Long Island's Oyster Bay Cut to Junk by S&P on Budget Deficitsby
Downgrade to BB+ caps off years of worsening credit quality
Reserves and liquidity `significantly deteriorated,' S&P says
Oyster Bay, the town in New York’s Long Island that was formerly home of U.S. President Theodore Roosevelt, had its credit rating dropped to junk by Standard & Poor’s because of persistent budget deficits.
S&P cut the town two steps, to BB+ from BBB, and has a negative outlook, signaling potential future downgrades. The now-junk rating caps off a precipitous decline in Oyster Bay’s credit quality. As recently as May 2012, it had a AA rank, the third-best, and eight levels higher than it is now.
“Oyster Bay has had 10 consecutive years of audited operating deficits in its general fund, and as a result, financial reserves and liquidity have significantly deteriorated,” S&P analysts Victor Medeiros and Rahul Jain said Wednesday in a report. “We believe these deficits are associated with the town’s lack of forward-looking financial management policies and relatedly, a history of optimistic revenue and expenditures assumptions without sufficient validation.”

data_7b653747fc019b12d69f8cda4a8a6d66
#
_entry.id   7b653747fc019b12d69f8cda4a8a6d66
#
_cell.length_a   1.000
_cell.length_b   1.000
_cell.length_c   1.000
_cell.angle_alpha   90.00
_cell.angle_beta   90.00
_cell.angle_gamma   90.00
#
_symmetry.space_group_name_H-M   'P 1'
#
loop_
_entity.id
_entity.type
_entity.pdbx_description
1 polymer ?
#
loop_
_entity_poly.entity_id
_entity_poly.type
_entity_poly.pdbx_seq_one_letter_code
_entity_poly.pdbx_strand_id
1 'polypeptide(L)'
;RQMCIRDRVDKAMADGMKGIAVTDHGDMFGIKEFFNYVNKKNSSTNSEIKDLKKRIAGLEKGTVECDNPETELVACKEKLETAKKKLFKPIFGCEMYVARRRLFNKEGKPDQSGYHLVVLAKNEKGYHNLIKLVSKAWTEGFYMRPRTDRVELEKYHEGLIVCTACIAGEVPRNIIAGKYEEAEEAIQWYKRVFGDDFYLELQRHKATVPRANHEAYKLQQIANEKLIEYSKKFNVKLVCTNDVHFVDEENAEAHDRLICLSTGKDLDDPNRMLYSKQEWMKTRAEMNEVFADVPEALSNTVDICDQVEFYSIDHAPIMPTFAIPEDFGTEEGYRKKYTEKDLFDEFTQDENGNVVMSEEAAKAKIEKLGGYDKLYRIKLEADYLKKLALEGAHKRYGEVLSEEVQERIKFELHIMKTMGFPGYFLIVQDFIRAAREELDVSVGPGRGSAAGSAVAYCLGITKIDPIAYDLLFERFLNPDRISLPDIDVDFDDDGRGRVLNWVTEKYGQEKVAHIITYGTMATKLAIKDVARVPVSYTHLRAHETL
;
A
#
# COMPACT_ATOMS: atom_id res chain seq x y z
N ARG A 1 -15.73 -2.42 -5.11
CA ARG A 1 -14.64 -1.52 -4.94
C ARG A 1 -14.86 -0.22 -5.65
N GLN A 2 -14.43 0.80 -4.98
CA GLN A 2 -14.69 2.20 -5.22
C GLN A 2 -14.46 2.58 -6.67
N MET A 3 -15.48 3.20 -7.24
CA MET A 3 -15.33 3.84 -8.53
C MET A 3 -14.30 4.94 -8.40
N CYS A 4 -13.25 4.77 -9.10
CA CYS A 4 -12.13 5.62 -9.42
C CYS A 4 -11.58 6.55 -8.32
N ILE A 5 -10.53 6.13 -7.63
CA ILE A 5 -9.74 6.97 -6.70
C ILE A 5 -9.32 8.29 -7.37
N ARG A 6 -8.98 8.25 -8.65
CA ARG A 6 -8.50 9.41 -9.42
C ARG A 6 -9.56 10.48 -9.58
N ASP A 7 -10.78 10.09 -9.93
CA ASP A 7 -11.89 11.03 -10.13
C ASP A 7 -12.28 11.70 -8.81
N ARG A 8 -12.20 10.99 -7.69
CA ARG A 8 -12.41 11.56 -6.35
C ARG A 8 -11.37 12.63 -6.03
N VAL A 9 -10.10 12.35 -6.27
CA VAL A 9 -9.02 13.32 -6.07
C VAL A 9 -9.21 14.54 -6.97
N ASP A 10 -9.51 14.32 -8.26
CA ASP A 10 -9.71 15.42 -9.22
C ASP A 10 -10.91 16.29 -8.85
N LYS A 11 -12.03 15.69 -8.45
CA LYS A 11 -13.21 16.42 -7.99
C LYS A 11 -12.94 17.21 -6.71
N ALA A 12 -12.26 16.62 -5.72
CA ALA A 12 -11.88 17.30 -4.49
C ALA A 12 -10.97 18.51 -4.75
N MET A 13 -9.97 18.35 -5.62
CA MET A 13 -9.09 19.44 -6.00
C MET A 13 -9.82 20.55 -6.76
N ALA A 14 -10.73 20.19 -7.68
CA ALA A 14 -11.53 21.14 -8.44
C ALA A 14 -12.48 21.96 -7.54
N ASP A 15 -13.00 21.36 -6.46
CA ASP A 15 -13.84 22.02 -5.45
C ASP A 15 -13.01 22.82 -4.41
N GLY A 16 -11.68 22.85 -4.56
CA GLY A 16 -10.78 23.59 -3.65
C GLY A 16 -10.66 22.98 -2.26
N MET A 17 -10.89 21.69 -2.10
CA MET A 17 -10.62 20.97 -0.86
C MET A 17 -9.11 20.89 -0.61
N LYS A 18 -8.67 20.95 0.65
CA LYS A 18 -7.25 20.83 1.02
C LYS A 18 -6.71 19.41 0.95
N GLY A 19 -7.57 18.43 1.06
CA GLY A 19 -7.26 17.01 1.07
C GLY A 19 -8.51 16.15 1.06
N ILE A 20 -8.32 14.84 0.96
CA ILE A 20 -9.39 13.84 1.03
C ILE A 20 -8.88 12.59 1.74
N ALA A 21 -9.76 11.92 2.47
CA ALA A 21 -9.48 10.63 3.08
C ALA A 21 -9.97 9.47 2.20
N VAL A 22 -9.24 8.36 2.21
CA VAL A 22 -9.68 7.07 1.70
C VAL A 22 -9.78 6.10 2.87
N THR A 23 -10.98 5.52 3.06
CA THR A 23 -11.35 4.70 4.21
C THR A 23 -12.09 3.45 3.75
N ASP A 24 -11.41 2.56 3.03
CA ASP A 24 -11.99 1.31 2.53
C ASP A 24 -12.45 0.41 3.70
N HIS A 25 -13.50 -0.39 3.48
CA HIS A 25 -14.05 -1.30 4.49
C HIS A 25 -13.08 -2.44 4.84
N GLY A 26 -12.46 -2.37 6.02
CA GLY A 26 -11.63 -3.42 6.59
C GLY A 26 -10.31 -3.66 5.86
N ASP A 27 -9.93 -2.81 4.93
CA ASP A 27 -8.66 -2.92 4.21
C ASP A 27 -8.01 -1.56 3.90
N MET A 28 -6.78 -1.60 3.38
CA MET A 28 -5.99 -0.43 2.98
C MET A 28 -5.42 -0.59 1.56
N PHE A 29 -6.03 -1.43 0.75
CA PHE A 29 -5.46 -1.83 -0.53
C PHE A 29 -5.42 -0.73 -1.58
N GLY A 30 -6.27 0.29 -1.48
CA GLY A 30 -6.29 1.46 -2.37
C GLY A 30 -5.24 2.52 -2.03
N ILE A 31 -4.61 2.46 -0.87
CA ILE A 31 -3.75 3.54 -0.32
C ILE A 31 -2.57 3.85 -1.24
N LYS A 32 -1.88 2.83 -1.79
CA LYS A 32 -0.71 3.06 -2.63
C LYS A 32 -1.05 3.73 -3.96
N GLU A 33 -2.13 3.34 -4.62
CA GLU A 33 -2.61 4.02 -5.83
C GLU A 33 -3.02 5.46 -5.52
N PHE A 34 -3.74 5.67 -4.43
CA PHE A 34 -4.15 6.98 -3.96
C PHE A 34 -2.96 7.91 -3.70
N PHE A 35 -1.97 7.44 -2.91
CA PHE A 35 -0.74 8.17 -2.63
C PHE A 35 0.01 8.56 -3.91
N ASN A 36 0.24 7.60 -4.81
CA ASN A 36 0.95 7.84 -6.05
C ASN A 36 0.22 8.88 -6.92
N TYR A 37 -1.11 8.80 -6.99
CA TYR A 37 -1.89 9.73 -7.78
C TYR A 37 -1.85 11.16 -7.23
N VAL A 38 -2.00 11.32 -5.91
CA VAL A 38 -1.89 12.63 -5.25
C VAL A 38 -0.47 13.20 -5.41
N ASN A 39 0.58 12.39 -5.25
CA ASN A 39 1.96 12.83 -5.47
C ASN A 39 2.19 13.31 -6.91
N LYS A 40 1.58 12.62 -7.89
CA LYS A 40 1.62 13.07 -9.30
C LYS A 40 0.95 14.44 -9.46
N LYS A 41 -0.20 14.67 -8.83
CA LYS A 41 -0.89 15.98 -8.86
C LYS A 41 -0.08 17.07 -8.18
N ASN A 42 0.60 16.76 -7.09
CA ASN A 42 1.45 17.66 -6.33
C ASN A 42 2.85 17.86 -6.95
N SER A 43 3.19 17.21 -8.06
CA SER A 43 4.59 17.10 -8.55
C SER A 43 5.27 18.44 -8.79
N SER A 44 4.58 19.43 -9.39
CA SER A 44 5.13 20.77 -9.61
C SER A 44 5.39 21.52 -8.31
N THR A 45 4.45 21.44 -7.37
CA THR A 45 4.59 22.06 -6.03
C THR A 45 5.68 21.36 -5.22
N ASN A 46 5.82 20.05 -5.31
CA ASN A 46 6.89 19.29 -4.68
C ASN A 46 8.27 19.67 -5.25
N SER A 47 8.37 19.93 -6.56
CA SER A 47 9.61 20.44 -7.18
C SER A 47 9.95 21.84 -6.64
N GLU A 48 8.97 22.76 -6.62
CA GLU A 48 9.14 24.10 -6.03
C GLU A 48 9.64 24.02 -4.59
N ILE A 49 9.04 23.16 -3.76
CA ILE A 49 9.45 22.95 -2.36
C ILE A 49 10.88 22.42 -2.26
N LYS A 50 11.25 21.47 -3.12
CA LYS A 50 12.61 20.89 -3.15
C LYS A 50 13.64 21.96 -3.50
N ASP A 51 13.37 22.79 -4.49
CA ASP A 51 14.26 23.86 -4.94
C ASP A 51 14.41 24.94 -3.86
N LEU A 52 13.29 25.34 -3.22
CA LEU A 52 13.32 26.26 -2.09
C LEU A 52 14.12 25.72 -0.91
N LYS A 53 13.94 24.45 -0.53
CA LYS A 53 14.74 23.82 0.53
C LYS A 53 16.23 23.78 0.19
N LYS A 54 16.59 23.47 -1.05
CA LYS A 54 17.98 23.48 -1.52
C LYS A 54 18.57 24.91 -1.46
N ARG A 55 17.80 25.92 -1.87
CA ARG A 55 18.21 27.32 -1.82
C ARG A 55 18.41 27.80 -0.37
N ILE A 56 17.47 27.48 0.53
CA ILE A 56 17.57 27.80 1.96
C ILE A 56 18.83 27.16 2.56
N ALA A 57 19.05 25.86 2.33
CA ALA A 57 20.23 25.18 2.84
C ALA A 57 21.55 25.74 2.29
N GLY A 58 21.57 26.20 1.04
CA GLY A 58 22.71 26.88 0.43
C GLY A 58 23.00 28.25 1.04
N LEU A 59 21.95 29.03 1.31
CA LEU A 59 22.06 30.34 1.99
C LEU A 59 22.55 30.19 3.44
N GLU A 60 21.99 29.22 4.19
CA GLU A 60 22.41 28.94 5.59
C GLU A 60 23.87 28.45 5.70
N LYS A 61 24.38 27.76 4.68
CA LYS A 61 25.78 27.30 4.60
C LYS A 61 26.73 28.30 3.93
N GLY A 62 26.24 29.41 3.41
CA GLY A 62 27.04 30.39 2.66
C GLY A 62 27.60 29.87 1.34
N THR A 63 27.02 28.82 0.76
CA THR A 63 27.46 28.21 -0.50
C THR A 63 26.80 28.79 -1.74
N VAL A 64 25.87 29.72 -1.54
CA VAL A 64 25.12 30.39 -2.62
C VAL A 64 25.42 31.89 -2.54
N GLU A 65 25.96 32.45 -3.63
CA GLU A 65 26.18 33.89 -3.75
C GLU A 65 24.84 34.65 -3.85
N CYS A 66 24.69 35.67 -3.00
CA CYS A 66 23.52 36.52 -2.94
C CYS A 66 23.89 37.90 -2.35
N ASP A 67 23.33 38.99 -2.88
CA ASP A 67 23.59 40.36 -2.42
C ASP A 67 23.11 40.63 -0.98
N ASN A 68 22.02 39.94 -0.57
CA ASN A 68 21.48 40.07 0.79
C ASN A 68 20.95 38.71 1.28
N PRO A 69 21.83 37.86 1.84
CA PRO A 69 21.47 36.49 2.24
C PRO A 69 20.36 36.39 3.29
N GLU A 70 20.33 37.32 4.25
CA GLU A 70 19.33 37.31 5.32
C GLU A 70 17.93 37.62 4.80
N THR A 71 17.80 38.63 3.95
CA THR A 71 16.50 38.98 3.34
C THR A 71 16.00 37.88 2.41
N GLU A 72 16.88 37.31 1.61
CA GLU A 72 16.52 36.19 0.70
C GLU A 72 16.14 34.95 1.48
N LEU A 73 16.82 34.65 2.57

Oyster Bay, along with encompassing Nassau County and neighboring Suffolk County, home of the Hamptons beach towns, has shown investors in the $3.7 trillion municipal market that even wealthy localities can come under fiscal strain. Even though its household income is almost double the New York median, the town has run into swelling costs for pensions and other post-retirement benefits.
The town had a $19 million operating deficit in its general fund for the 2014 fiscal year, according to S&P. To remedy the shortfalls, it’s seeking concessions from unions, hiring freezes and further tax increases, the credit rater said.
A collection of 18 independently governed villages, Oyster Bay is home to about 295,000 residents about 34 miles (55 kilometers) east of New York City. Sagamore Hill, a home Roosevelt used starting in the 1880s, is in the northern part of town near the bay itself. Also referred to as the Summer White House, it’s considered a National Historic Site by the U.S. Department of the Interior.